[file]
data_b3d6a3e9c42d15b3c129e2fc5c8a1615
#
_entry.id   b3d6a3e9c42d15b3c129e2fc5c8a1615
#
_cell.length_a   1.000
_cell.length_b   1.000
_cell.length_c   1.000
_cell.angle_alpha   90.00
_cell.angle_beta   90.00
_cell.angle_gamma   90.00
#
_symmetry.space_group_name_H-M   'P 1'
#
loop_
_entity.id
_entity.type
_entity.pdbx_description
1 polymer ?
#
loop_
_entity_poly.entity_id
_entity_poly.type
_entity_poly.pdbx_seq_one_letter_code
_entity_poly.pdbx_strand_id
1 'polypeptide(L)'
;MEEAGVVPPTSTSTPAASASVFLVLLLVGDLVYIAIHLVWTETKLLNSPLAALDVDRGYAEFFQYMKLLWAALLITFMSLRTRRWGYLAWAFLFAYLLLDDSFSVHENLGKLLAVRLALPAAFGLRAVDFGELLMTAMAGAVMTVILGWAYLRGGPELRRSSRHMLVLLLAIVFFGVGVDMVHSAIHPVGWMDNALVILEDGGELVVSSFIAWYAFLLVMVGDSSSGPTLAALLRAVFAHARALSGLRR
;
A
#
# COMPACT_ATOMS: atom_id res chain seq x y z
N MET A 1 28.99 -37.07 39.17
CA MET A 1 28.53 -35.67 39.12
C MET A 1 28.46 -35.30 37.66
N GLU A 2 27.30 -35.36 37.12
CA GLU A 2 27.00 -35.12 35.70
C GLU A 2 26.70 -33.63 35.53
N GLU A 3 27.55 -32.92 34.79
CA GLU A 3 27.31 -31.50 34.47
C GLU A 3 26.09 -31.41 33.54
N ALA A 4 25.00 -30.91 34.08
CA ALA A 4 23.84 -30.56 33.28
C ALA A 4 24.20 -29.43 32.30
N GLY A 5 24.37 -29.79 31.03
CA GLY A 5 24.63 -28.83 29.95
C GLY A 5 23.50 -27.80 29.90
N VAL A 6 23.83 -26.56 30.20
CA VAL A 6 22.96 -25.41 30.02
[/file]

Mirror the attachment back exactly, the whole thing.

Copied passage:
data_b3d6a3e9c42d15b3c129e2fc5c8a1615
#
_entry.id   b3d6a3e9c42d15b3c129e2fc5c8a1615
#
_cell.length_a   1.000
_cell.length_b   1.000
_cell.length_c   1.000
_cell.angle_alpha   90.00
_cell.angle_beta   90.00
_cell.angle_gamma   90.00
#
_symmetry.space_group_name_H-M   'P 1'
#
loop_
_entity.id
_entity.type
_entity.pdbx_description
1 polymer ?
#
loop_
_entity_poly.entity_id
_entity_poly.type
_entity_poly.pdbx_seq_one_letter_code
_entity_poly.pdbx_strand_id
1 'polypeptide(L)'
;MEEAGVVPPTSTSTPAASASVFLVLLLVGDLVYIAIHLVWTETKLLNSPLAALDVDRGYAEFFQYMKLLWAALLITFMSLRTRRWGYLAWAFLFAYLLLDDSFSVHENLGKLLAVRLALPAAFGLRAVDFGELLMTAMAGAVMTVILGWAYLRGGPELRRSSRHMLVLLLAIVFFGVGVDMVHSAIHPVGWMDNALVILEDGGELVVSSFIAWYAFLLVMVGDSSSGPTLAALLRAVFAHARALSGLRR
;
A
#
# COMPACT_ATOMS: atom_id res chain seq x y z
N MET A 1 28.99 -37.07 39.17
CA MET A 1 28.53 -35.67 39.12
C MET A 1 28.46 -35.30 37.66
N GLU A 2 27.30 -35.36 37.12
CA GLU A 2 27.00 -35.12 35.70
C GLU A 2 26.70 -33.63 35.53
N GLU A 3 27.55 -32.92 34.79
CA GLU A 3 27.31 -31.50 34.47
C GLU A 3 26.09 -31.41 33.54
N ALA A 4 25.00 -30.91 34.08
CA ALA A 4 23.84 -30.56 33.28
C ALA A 4 24.20 -29.43 32.30
N GLY A 5 24.37 -29.79 31.03
CA GLY A 5 24.63 -28.83 29.95
C GLY A 5 23.50 -27.80 29.90
N VAL A 6 23.83 -26.56 30.20
CA VAL A 6 22.96 -25.41 30.02